Bursting out of L.A. in 1990 with the classic ‘Blackout In The Red Room’, Jizzy Pearl and Love/Hate made an instant and lasting impression. Almost thirty years later, and now solo, Jizzy is back with ‘All You Need Is Soul’, which features former L/H guitarist Darren Householder. With the new album garnering some of the best reviews of his career, and a full U.K. tour about to kick off, it’s time to rumble all over again. We sat down with Jizzy for a chat about the disc, the tour, and the pros and cons of the million-dollar record deal. High for an eye; Eamon O’Neill.
Hi Jizzy, how are you today?
I’m going to England in a few days, so I’m just kind of doing a hundred million things; packing, calling promoters, calling clubs; there’s a hundred little things I’ve got to do as tour manager, banker, manager, agent, driver, travel agent and guidance counselor.
Touring is very much a hands on job for you then?
Well, if I could find an awesome agent that would be great. Maybe I will in the next couple of months. That would be awesome to have someone else do some of the heavy lifting, but right now, it’s just me and the dog.
On top of all that you’ve interviews to do; do you get sick of answering questions about the Hollywood sign stunt?
The Hollywood sign is something that sticks in people’s minds because it was such an iconic moment. That’s fine, I don’t mind that, but you’re itching to talk about the new record that you’re all excited about.
That infamous incident opens up the video for new single ‘You’re Gonna Miss Me When I’m Gone’.
The guy that did the video was a kid named Mason Wright who lives here in Las Vegas, and we were just having a conversation and I brought up that YouTube moment and he freaked out. He couldn’t even believe that I did that, so he wanted to include a couple of cuts.
It’s a nice way to tie the past to the present, especially given the title of the song.
Well, I think everybody can relate to that phrase at some point in their lives; relationships or bands, you know what I mean?
The song is lifted from new album ‘All You Need Is Soul’; you must be excited to get it released.
What’s exciting is, when I said that this is the best thing I’ve done since ‘Blackout In The Red Room’, the bar is raised pretty high for that record. It was almost thirty years ago, so it’s nice to be able to make something as good as that after all this time has gone by.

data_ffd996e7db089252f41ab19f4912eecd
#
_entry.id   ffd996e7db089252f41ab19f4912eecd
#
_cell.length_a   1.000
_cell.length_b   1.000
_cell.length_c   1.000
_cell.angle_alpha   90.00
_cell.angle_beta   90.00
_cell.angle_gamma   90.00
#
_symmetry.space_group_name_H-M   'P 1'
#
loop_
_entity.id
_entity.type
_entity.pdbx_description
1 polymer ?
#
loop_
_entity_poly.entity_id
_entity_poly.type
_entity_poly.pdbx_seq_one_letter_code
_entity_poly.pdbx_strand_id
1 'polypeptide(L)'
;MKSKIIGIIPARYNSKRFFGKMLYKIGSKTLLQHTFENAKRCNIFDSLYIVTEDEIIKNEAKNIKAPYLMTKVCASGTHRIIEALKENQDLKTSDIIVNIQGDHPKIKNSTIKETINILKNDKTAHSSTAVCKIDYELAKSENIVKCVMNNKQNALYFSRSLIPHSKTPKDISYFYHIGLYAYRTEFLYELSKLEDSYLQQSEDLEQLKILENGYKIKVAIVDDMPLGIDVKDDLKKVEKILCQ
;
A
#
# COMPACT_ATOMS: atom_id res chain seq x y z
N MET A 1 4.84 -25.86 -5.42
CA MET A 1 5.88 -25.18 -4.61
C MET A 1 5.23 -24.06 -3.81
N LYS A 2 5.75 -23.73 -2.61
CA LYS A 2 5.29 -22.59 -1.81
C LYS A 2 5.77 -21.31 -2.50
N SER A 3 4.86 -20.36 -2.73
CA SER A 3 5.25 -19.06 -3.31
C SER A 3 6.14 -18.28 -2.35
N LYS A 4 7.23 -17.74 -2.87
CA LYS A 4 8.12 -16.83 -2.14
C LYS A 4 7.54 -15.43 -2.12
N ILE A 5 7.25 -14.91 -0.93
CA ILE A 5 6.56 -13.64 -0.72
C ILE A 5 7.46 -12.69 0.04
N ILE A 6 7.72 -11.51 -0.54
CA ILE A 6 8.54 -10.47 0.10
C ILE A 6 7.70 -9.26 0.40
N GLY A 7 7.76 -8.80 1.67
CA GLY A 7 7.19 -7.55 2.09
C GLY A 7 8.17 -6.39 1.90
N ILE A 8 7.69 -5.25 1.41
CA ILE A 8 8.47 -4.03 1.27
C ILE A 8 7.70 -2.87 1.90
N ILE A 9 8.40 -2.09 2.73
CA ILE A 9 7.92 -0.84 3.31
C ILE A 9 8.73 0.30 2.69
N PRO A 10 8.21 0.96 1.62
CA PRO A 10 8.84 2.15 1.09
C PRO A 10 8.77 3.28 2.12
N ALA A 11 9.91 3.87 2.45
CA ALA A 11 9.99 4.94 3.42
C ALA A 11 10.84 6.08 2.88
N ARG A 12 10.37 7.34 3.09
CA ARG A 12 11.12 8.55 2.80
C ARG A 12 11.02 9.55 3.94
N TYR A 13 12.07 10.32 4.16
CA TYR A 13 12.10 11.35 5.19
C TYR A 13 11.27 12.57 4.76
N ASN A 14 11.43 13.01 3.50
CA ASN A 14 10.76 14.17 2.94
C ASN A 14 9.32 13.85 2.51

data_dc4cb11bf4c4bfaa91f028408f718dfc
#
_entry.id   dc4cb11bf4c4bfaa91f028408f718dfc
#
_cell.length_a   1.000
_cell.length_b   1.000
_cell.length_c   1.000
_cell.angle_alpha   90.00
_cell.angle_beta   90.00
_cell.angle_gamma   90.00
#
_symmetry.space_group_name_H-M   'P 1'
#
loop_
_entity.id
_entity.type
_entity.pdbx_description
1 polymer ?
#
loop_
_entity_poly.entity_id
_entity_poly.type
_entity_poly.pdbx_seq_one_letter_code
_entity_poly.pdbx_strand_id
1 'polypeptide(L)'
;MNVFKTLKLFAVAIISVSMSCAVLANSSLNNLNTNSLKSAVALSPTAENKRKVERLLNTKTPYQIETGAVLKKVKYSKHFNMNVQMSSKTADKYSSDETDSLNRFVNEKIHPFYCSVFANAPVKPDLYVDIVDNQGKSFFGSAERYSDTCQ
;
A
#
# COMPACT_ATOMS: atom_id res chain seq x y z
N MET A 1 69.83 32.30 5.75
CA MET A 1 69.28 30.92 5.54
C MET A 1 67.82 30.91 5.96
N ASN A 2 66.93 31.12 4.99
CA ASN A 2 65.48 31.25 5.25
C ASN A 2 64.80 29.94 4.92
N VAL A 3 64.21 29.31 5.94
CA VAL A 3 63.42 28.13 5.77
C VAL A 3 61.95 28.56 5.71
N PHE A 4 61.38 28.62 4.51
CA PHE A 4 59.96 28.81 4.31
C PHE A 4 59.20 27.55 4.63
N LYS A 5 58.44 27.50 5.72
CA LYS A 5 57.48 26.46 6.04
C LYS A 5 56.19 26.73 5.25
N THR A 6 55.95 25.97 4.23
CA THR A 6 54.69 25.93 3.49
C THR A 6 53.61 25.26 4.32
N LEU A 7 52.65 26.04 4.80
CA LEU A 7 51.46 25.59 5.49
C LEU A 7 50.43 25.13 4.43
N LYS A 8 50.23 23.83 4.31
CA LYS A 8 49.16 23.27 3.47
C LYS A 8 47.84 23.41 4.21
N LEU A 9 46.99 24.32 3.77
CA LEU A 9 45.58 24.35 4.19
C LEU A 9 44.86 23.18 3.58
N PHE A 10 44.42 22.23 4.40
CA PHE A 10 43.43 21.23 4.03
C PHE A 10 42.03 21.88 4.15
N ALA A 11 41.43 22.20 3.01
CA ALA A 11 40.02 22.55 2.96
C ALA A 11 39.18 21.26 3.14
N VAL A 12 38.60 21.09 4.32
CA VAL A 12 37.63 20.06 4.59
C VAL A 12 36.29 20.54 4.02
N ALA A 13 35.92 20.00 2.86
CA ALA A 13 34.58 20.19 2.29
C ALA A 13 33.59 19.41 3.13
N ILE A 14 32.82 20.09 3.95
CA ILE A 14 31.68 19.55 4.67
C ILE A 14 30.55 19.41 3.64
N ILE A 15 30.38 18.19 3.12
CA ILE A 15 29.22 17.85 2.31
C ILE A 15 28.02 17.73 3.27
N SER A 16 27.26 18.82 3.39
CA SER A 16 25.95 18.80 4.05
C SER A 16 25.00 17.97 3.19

There’s a real genuine enthusiasm jumping out of the speakers on this disc.
Well, I hope so. You do the best you can; you put out records, and you hope people dig them. But I’ve put out enough records over the years to recognise something that is a cut above the other releases that I’ve made. You know, the other releases are good, they’ve got their great songs, but this is sort of a nice solid collection of songs, and a good, cool vibe.
Would you credit that to the fact that you’re working with Darren Householder again, or is the time just right for it?
Well, the collection of songs is killer, but yeah, I could bring in a song written on my little GarageBand, and Darren just makes it better. The same with Dave Moreno on drums; I mean, he’s just a great drummer. So they take something that you give them, and essentially make it way better, and so it is nice to have those guys on board, for sure.
The sound of ‘All You Need Is Soul’ isn’t that far removed from Love/Hate’s ‘Let’s Rumble’, which is ironic given that it’s the last album you made with Darren on guitar.
Yeah, I suppose. I mean, if you know that record and you listen to my new record, obviously, Darren hasn’t skipped a beat in all this time. And that’s to his credit; I mean, he really shines on this record.
Darren’s licks are instantly identifiable; you’d know it was the same guy on the two albums.